The new 1.2 million square feet Maynard H Jackson terminal and 12-gate Concourse F is arguably the jewel in its crown and is the most environmentally friendly facility based on its cutting-edge LEED (Leadership in Energy and Environmental Design) certification.

In terms of future expansion, Southwell lists the next priority projects as being new car parking facilities and the addition of a $75 million outer taxiway that will boost airfield efficiency by ensuring that aircraft no longer have to taxi across active runways to get to the terminal buildings.

A total of $600 million has been set aside for new car parking facilities, which will be built on the site of its existing north and south car parking complexes, and the modernisation of car parking facilities A and B.

Next on the agenda is a 10-gate Concourse G and new cargo facilities, which Southwell wants to boost freight activity at ATL — an area he feels is still underdeveloped despite more than 600,000 tonnes of cargo being handled at the airport last year.


Cargo development

“Our number one priority from a commercial point of view is to grow cargo at the airport, and it’s more about growing the number of jobs we are producing at the airport than raising volumes,” says Southwell.

He believes that cargo is ripe for development because of Atlanta’s route network, its “favourable location” within a two-hour flight of 80% of the US population and the fact that the airport is hugely under-utilised after the final daily passenger flights take-off or touch down at around 11pm.

“We have 63,000 employees on the airport campus and during the day it is really exciting to watch this kind of economic activity, but all this changes after about 10.30pm to 11pm each night.

“What we are trying to do is have an economic engine that runs 24 hours a day, and cargo fits this model perfectly, as it is an activity that traditionally happens overnight.

“We are not necessarily looking to compete with any airport per se, but because we want to drive more jobs.”

ATL’s cargo throughput in 2014 cemented its status as the tenth biggest cargo gateway in the US and the 35th busiest in the world.

He concedes that it will be difficult for ATL to move much higher up the world rankings because it doesn’t have the dedicated cargo airlines of airports like Hong Kong or Shanghai Pudong and isn’t the global hub of an express freight giant like FedEx, which is based in Memphis, but he still believes that ATL can become much more of a “significant” cargo player.

ATL’s cargo volumes have actually declined in recent years, but Southwell believes that the airport can address the balance by concentrating more on specific growth areas where it can offer a specialised service.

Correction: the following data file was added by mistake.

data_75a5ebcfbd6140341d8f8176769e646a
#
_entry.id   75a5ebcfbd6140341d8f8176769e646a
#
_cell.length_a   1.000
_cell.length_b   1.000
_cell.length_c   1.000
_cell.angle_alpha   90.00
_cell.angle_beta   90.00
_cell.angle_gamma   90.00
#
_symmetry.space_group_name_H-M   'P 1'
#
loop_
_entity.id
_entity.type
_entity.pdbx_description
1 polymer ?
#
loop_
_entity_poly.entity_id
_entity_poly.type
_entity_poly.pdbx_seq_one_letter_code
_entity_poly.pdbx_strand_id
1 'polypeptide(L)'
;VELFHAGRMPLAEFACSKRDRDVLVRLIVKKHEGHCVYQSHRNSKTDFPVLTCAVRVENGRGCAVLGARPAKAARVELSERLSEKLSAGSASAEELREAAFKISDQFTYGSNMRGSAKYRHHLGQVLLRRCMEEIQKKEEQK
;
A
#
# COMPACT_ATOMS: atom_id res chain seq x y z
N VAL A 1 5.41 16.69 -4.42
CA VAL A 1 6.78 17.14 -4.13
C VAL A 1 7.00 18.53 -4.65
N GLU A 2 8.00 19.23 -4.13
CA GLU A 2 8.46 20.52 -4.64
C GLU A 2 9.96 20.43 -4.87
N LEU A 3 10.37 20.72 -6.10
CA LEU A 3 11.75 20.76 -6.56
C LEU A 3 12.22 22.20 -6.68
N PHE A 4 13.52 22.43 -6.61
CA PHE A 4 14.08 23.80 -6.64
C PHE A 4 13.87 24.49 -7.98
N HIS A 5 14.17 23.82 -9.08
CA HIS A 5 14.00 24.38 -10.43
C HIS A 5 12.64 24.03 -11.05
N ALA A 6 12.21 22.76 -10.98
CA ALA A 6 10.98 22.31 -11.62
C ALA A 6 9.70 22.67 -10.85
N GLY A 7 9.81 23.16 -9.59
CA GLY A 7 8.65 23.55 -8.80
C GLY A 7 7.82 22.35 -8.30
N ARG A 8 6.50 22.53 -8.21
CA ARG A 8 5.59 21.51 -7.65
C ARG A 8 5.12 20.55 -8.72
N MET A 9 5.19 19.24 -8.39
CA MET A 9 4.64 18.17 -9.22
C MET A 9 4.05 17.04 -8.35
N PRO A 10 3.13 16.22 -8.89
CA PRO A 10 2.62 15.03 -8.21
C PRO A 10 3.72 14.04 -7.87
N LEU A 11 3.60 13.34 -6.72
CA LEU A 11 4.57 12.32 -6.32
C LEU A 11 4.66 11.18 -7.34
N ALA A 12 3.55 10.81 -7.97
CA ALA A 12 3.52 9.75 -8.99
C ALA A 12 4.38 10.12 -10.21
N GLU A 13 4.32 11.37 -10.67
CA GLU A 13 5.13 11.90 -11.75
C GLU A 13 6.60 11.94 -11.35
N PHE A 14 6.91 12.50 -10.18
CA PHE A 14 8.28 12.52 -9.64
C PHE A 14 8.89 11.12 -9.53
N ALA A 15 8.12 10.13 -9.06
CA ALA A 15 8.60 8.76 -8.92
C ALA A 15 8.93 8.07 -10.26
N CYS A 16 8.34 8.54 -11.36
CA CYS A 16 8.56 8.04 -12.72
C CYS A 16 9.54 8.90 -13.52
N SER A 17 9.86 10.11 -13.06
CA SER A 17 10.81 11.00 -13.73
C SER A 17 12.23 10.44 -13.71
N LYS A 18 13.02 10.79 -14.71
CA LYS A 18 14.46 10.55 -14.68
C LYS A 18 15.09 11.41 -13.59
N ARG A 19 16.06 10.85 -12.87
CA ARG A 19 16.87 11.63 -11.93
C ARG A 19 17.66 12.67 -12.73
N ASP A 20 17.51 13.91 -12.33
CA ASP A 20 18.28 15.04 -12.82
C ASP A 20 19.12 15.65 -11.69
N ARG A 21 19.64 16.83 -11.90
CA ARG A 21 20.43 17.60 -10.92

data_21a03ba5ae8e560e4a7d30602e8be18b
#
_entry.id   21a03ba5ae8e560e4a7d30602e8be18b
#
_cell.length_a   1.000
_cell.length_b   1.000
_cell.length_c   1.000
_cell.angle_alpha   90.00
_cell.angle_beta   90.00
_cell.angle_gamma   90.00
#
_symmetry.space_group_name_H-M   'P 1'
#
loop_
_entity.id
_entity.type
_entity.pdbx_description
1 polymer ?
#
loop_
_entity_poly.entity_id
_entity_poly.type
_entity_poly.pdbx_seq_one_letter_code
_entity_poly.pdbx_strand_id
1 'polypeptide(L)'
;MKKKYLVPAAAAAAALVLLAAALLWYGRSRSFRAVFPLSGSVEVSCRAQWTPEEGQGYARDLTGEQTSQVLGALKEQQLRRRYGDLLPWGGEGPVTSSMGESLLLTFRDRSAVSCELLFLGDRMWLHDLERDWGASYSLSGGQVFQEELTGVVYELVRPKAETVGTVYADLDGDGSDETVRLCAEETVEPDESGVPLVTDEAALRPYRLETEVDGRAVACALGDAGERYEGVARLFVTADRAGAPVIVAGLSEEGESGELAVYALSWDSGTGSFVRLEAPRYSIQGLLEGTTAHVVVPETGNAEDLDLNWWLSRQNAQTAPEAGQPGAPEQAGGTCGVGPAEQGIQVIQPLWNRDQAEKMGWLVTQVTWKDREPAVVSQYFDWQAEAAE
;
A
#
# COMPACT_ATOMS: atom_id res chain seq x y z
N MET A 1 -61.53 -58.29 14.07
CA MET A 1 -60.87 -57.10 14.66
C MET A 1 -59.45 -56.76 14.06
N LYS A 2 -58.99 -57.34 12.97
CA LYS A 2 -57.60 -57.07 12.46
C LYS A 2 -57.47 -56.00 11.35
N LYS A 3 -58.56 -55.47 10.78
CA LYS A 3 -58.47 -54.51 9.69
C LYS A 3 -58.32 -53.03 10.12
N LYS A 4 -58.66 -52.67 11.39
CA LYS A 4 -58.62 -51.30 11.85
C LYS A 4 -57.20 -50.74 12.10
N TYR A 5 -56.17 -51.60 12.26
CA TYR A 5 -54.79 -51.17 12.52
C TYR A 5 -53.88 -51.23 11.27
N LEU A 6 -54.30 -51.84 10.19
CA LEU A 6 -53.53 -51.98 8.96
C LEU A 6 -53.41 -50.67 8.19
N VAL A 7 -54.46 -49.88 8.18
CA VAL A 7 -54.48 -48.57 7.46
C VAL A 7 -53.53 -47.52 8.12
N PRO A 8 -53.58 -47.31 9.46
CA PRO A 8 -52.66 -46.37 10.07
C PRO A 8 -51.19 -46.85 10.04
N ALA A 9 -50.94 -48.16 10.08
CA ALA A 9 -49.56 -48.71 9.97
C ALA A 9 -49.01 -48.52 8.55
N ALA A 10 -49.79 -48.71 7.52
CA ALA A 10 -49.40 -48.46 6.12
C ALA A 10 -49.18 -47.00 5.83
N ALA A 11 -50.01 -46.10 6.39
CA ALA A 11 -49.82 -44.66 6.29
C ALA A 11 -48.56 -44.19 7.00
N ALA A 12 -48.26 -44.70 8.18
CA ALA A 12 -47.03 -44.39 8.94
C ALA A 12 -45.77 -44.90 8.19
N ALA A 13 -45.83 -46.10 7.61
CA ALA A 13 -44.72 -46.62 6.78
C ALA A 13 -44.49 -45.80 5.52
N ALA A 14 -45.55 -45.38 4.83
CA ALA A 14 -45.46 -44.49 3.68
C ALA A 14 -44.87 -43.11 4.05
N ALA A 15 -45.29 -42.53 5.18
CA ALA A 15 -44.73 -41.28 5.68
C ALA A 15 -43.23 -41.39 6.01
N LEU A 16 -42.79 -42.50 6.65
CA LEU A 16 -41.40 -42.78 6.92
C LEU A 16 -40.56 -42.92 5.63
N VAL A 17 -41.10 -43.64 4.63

One such area is the ‘perishables’ market, which in the case of Atlanta covers everything from cut flowers, frozen meats and fresh fish to pharmaceuticals.

And in a bid to make it happen, ATL is investing in a range of new refrigerated facilities for perishable consignments, which Southwell hopes will convince more shippers to use the airport.

“We think that from a logistical point of view we have a superior location for increasing activities with perishable goods, particularly with items like flowers, most of which are driven past Atlanta today on refrigerated trucks heading to the north-east region of the country,” he says.

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Customer service

Although ATL hasn’t yet won an ACI Airport Service Quality (ASQ) award for customer service excellence, Southwell insists that this is in no way reflective of the customer service standards offered at his airport or its passenger-focused philosophy.

“I constantly receive feedback from people telling me how well they have been treated at the airport and firmly believe that hospitality is part of the culture in Atlanta and Georgia, so have no qualms in saying that we already do a good job in terms of customer service, which remains one of our A priorities,” he says. 

“The challenge is how do we make things better. We have studied this very seriously and have decided that we will no longer treat exceeding customer expectations as our ultimate goal. Instead, we will concentrate on what the customer expects and then delight and surprise them.”

He notes that this new approach to customer service begins from the moment passengers enter the airport property and extends throughout the terminal building and airport site, covering every area of the business from speed of check-in to the condition of restrooms and availability of luggage carts in the baggage hall.

And the airport is set to hire a new customer service director from the hospitality industry to drive this forward.